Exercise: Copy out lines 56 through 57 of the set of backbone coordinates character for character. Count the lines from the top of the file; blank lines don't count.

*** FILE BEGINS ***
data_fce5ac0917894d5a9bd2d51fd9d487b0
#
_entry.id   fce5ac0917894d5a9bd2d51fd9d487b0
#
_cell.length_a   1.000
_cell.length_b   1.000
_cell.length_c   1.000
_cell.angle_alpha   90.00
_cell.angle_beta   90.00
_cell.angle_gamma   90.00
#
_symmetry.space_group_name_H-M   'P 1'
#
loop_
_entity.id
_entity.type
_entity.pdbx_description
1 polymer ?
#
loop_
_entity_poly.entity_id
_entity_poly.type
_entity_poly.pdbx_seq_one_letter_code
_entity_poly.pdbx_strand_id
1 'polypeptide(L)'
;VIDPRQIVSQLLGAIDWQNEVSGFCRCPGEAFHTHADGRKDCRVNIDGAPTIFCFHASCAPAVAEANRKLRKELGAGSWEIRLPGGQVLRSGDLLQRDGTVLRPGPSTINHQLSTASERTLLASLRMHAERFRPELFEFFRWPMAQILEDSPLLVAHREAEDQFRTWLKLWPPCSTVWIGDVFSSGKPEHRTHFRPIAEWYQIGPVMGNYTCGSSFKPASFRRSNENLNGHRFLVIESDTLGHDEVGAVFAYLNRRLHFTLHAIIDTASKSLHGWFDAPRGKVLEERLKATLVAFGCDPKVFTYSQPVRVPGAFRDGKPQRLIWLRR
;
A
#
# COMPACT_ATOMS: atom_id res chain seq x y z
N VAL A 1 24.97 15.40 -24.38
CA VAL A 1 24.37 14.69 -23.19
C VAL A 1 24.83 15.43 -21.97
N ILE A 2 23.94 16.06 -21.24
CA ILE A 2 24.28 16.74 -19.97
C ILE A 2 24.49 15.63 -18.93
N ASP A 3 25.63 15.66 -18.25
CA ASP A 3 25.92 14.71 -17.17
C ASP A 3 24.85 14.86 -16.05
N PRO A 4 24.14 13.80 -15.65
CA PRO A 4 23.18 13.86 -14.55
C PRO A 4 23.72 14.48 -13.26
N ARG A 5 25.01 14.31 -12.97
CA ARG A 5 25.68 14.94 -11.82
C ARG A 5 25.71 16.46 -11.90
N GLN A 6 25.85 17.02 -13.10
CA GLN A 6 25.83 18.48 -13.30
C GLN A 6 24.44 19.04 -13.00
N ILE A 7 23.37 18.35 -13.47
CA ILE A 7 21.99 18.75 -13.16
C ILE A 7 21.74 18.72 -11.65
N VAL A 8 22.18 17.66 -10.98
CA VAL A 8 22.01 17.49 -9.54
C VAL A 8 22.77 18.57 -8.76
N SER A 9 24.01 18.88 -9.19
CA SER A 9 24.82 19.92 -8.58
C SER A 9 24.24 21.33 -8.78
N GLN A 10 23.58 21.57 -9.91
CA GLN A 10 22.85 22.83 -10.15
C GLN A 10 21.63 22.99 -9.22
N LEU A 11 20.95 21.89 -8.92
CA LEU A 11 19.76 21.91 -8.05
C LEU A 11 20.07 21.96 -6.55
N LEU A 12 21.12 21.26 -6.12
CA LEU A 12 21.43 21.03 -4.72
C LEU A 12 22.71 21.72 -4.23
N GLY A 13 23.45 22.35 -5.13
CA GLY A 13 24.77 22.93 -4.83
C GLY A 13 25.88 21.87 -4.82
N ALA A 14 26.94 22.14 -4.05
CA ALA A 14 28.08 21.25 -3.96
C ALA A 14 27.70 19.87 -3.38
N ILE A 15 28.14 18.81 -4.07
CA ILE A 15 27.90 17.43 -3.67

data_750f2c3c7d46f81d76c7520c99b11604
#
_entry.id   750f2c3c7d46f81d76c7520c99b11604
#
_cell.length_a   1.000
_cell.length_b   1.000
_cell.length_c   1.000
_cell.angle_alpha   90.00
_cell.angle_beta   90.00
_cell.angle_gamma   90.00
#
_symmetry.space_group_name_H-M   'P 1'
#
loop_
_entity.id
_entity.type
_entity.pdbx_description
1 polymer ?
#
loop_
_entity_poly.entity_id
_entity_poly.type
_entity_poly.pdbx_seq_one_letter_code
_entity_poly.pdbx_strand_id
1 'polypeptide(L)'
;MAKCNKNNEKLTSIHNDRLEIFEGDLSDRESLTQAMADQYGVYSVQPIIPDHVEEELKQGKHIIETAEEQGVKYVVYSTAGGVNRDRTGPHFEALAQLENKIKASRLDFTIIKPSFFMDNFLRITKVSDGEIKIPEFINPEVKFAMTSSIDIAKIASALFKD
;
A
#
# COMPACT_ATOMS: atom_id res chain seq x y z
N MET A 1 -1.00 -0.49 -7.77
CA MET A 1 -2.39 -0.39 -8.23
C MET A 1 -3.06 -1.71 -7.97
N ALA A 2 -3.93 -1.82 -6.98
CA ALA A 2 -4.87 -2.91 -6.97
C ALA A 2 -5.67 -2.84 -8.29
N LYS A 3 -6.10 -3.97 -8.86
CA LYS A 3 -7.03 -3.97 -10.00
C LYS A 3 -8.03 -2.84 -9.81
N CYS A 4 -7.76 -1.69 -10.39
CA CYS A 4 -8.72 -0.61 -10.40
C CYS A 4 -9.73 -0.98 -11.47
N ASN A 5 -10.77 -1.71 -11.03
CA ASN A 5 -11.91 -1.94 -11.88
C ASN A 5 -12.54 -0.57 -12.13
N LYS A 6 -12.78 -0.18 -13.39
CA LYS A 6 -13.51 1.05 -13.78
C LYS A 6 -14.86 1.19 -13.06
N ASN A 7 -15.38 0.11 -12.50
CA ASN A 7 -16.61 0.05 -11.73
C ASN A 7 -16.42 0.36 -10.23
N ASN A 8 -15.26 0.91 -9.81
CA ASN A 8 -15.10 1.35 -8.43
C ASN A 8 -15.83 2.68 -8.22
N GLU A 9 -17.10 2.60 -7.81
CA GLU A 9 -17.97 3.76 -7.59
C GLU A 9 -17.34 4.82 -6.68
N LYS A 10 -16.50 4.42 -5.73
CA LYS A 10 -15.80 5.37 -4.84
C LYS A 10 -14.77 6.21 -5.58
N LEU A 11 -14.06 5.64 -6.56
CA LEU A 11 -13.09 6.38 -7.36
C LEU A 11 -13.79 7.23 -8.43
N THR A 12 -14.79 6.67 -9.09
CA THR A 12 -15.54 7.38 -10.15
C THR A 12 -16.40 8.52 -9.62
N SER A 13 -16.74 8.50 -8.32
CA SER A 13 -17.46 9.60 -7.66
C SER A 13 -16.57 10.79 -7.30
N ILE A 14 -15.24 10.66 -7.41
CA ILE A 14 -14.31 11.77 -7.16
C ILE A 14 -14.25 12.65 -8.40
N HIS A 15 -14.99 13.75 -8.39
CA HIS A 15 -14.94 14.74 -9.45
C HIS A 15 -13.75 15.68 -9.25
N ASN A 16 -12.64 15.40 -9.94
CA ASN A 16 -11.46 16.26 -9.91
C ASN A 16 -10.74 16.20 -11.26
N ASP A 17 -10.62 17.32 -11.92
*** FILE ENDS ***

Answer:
CA SER A 9 24.82 19.92 -8.58
C SER A 9 24.24 21.33 -8.78